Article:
The end of print journals?

The (US) Association of Research Libraries released a few days ago a report entitled “The E-only Tipping Point for Journals: What’s Ahead in the Print-to-Electronic Transition Zone” (pdf). It makes the argument that sooner or later every publisher will turn to an electronic-only format in the face of rising (relative) costs of print formats. Currently, we are in a transition period where most journals went from print-only to print and electronic, and it is predicted that with 5 to 10 years, the printed journals will be only from the most specialized and small ones who cannot afford the fix cost of setting up the electronic editions. Another feature of the transition is the large proportion of new journals that do not even bother with a print edition.

This discussion largely pertains to university press publishing, but can probably be extended to commercial publishing. Indeed, commercial publishers show signs that they want to discourage print editions, either through their subscription price structure or by modifying subscriptions to be by default electronic-only. In Economics, the dissemination of research, in terms of readership, is dominated by pre-prints (working or discussion papers) that have gone all electronic for some time now, with only few exceptions. As far as I know, nobody regrets the period of the all printed working papers: they were difficult to obtain unless you were in the “club”, only few institutions had a systematic (but costly) way to disseminate them, and only established researchers had any chance of being read through this medium. People would even travel to some libraries to consult their working paper collections. Today, research is much more widely disseminated and researchers from outside the elite institutions have a better chance to follow and contribute to the research frontier. We hope RePEc has contributed to this democratization. Never has been the use of electronic pre-prints as widespread as now, possibly at the cost of reducing journals to historical records of research. Well, journals also act as gateways through peer-review, but you sometimes have to wonder about this as well when hearing all the complaints about this process.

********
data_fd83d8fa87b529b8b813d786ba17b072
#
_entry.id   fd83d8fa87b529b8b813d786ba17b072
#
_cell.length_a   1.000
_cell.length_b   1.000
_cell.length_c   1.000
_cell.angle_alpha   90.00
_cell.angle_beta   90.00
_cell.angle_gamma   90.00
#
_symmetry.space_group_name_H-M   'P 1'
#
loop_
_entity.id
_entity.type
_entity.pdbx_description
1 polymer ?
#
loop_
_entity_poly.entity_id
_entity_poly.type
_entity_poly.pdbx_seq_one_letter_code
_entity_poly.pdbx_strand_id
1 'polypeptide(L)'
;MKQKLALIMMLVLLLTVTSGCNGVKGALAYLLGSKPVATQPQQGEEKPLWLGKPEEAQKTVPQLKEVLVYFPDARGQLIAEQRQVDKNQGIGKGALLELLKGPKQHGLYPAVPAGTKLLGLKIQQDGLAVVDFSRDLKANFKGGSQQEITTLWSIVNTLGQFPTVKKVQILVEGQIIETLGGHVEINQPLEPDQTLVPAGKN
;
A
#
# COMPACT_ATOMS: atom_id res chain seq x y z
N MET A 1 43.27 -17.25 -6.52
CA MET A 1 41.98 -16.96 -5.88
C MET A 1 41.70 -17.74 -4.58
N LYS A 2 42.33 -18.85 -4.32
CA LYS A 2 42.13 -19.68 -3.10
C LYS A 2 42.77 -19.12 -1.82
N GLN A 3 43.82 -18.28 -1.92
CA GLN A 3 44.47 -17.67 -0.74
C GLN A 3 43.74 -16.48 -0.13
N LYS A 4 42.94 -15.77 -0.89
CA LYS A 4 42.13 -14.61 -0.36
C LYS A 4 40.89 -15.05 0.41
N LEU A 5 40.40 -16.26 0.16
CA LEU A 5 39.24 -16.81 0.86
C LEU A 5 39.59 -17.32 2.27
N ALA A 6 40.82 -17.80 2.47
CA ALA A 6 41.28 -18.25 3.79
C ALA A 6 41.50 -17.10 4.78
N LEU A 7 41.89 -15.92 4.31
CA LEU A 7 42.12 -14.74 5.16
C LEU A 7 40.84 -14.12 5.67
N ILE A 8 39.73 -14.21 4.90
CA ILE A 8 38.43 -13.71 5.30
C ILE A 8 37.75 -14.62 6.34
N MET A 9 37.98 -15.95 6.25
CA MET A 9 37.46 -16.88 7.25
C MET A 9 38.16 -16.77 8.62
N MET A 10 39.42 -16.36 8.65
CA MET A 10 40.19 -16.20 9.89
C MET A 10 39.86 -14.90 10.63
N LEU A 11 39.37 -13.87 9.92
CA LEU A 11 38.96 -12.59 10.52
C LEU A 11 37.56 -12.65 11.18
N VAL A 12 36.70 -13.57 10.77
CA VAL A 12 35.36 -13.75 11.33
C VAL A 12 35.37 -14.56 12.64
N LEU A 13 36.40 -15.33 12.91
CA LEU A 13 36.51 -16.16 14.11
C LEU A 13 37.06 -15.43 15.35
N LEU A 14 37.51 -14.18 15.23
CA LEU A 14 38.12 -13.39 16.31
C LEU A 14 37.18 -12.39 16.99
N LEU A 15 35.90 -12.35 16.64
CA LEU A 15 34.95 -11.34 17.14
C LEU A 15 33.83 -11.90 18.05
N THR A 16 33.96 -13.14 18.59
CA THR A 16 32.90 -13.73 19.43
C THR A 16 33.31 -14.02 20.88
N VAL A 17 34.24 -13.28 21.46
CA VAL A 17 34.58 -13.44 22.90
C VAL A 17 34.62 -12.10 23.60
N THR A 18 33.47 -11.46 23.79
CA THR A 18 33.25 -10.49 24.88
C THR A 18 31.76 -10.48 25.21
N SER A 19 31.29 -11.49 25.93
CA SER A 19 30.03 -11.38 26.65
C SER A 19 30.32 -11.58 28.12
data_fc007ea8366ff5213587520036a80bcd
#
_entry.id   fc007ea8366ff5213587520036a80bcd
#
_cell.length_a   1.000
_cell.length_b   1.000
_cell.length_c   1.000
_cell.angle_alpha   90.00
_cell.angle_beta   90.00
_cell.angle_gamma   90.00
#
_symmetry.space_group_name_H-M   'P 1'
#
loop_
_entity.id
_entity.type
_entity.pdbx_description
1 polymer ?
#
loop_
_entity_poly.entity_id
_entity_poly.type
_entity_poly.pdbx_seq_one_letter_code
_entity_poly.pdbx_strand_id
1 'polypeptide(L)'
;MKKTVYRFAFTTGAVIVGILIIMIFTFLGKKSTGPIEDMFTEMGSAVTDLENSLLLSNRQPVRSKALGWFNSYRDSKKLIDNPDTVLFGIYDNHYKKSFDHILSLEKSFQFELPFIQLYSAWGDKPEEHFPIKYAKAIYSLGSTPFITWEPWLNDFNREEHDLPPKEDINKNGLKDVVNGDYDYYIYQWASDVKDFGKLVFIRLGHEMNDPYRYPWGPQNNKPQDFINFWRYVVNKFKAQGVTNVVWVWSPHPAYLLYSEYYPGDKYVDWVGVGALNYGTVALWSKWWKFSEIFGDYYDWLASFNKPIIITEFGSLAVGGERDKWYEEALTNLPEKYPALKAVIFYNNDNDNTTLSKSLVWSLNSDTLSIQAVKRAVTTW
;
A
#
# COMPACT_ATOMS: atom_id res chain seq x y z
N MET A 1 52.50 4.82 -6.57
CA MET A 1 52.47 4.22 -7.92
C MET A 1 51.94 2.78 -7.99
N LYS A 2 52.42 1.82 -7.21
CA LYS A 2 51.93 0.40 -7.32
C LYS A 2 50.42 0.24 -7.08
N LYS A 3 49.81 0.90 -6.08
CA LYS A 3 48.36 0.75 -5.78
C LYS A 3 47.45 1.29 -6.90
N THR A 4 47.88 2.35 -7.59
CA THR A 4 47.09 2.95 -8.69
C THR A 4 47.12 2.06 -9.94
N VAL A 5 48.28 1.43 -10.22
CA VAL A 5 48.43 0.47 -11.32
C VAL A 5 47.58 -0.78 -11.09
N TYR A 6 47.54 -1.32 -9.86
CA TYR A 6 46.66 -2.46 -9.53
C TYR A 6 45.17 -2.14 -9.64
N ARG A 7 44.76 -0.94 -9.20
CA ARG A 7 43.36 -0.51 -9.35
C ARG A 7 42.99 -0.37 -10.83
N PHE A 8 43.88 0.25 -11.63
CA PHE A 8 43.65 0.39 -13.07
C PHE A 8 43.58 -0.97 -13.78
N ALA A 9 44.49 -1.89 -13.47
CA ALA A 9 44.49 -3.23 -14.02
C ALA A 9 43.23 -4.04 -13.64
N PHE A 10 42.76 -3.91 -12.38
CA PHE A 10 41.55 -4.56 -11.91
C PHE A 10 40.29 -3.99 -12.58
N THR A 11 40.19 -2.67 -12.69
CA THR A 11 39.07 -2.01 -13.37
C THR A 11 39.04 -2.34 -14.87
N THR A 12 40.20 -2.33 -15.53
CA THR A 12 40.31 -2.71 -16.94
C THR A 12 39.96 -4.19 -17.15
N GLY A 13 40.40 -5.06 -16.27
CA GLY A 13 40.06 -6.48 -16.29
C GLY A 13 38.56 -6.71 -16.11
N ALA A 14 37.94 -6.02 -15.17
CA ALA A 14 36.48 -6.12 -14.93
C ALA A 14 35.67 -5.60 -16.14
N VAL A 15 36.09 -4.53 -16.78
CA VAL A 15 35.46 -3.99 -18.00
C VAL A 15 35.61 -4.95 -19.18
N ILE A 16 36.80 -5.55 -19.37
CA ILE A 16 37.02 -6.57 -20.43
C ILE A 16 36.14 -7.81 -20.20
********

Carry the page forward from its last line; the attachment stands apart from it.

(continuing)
A few interesting numbers from the study: 60% of 20,000 per-reviewed journals are available in electronic format, library-provided electronic editions are at least ten times more read than print ones, only 30% of library subscriptions are print only.

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